The CDS: The Man Of The Moment

The larger-than-life image of the first CDS, created mainly by media houses with little knowledge of military affairs, has created a precedent that would leave the subsequent incumbents at a major disadvantage.

The CDS: The Man Of The Moment

A new CDS has finally been appointed. After nine months, the suspense is over, the die has been cast, and Gen Anil Chauhan is now firmly in place.

And in the wake of the appointment, the inevitable fallout has occurred. Equally loud voices on both sides of the fence are either lauding the decision or being bitterly critical of it. To a great extent, this was expected, going by the delay on the part of the government, and the sudden shifting of the goalposts caused by the announcement of throwing open the field to retired officers holding a rank lower than the Chiefs, thereby unleashing the potential for backdoor manoeuvrings, rumours, allegations and mud-raking. As always, veterans have taken the lead in questioning, criticizing and, sadly, even indulging in character assassination.
While healthy debate is always good and is a prime characteristic of a vibrant democracy, there is a time and a place for this. That time, in as far as it pertains to the selection of the CDS, is over. The way to look now is ahead, not behind. It is time to get on with the job and to allow the new incumbent to settle down, roll up his sleeves and prove the detractors wrong.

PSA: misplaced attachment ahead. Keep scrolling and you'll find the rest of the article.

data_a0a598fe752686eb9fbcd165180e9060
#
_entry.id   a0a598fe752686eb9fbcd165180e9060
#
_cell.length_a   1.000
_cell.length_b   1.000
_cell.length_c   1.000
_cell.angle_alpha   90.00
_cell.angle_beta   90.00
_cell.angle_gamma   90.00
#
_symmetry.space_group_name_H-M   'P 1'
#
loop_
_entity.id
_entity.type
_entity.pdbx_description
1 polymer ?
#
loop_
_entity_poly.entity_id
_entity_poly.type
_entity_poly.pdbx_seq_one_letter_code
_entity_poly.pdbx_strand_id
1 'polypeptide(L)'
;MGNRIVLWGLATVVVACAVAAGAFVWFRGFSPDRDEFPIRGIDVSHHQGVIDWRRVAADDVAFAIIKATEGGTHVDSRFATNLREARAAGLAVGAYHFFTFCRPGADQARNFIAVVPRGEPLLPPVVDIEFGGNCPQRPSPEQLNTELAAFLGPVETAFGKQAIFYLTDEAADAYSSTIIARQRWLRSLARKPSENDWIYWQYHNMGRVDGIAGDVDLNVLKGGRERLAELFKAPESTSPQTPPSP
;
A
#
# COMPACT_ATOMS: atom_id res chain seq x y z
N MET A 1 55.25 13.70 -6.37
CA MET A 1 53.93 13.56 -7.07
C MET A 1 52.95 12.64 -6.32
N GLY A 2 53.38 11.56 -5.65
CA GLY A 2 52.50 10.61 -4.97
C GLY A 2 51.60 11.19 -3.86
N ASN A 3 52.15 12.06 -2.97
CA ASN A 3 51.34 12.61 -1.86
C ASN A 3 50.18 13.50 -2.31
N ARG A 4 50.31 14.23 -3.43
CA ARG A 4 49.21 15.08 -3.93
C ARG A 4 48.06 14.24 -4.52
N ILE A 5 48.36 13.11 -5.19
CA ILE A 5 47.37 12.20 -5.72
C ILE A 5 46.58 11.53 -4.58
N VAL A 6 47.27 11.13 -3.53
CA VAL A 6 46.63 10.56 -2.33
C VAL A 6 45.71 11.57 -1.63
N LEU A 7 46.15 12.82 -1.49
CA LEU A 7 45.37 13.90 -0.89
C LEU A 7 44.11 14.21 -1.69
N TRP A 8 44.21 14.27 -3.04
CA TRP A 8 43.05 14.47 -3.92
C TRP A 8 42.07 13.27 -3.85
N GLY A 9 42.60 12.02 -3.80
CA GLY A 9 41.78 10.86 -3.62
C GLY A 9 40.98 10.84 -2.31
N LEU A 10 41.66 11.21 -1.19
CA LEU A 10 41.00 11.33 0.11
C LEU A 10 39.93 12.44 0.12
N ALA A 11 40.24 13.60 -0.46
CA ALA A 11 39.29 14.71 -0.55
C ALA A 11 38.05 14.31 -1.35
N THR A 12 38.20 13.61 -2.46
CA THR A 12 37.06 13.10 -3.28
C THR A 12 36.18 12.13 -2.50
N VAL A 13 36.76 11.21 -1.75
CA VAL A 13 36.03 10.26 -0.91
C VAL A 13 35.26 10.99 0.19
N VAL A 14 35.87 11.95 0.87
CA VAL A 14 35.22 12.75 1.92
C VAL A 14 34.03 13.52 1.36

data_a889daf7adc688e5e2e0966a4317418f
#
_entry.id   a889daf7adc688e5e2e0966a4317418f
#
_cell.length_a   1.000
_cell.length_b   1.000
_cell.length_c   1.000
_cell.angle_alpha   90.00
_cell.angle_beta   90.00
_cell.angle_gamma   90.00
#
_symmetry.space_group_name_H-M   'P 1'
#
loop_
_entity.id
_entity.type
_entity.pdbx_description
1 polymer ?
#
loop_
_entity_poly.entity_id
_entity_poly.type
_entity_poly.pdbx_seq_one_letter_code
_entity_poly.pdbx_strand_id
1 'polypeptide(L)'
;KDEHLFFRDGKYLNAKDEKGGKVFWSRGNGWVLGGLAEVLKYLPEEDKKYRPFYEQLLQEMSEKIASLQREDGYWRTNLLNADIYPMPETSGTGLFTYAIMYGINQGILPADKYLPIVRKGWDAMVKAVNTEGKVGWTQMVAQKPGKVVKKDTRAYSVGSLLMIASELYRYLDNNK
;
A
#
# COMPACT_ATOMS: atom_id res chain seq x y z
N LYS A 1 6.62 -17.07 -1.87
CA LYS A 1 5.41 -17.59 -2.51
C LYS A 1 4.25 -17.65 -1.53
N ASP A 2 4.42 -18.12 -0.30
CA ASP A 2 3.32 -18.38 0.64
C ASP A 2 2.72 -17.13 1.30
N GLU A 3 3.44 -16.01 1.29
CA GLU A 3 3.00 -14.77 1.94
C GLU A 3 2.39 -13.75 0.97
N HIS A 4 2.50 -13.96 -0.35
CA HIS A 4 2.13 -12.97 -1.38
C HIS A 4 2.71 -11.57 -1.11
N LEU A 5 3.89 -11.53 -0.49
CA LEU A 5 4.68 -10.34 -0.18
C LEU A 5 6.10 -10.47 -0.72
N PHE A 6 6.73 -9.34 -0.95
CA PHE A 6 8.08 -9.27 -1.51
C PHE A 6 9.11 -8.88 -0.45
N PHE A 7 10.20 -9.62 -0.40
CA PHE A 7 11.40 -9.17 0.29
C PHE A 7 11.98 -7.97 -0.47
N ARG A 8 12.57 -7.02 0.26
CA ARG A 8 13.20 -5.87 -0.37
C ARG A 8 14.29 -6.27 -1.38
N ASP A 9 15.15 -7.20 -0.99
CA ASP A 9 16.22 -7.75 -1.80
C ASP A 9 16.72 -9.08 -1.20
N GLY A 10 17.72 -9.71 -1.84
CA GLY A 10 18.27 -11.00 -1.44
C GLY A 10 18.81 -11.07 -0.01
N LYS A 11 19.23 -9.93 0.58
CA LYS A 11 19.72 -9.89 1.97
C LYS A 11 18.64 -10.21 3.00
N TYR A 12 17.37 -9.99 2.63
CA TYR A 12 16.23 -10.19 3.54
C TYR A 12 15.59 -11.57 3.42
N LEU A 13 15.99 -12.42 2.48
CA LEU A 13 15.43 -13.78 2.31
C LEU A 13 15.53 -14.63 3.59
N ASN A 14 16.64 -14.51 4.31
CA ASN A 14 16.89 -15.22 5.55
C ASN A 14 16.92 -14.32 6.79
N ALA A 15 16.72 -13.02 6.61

It has often been said that the CDS is the first among equals. It is also well known that in the Armed Forces, only one person can make it to the top of the respective Services, and except for an odd exception here and there, the principle of seniority has stood up to the test of time. What we need to remember is that the “first among equals” principle means exactly that. It means that those peers who could not make it to the top were equally competent. Therefore, it is obvious that Gen Chauhan and other Army Commanders would have the same skill-sets as the Chief and would, therefore, be eminently fit for the position of the CDS.

The appointment of the CDS is obviously best left to the government, notwithstanding the fears of manipulations, political compulsions and favouritism. Since it is an inter-Services appointment, this is the only way to ensure that there is no loss of bonhomie between the different Services. The incumbent is an advisor to the government. He does not head the individual Services. The parent Service of the incumbent CDS should not therefore be assumed to be a point of dissent for the other Services.

The larger-than-life image of the first CDS, created mainly by media houses with little knowledge of military affairs, has created a precedent that would leave the subsequent incumbents at a major disadvantage. He would need to first shed that image, establish himself as his own man, and while moving forward the strategic initiatives already in hand, he would need to clearly establish his own road map. Without a doubt, this would be an extremely challenging job, and he has his task cut up ahead of him. Not only would he have to strike a balance between political/bureaucratic pressures and military wisdom, but he would also have to carry all three Services with him. This cannot be done by antagonizing a particular Service or a particular Arm, as Gen Bipin Rawat was wont to do, but by establishing consensus while firmly putting down any attempts at one-upmanship.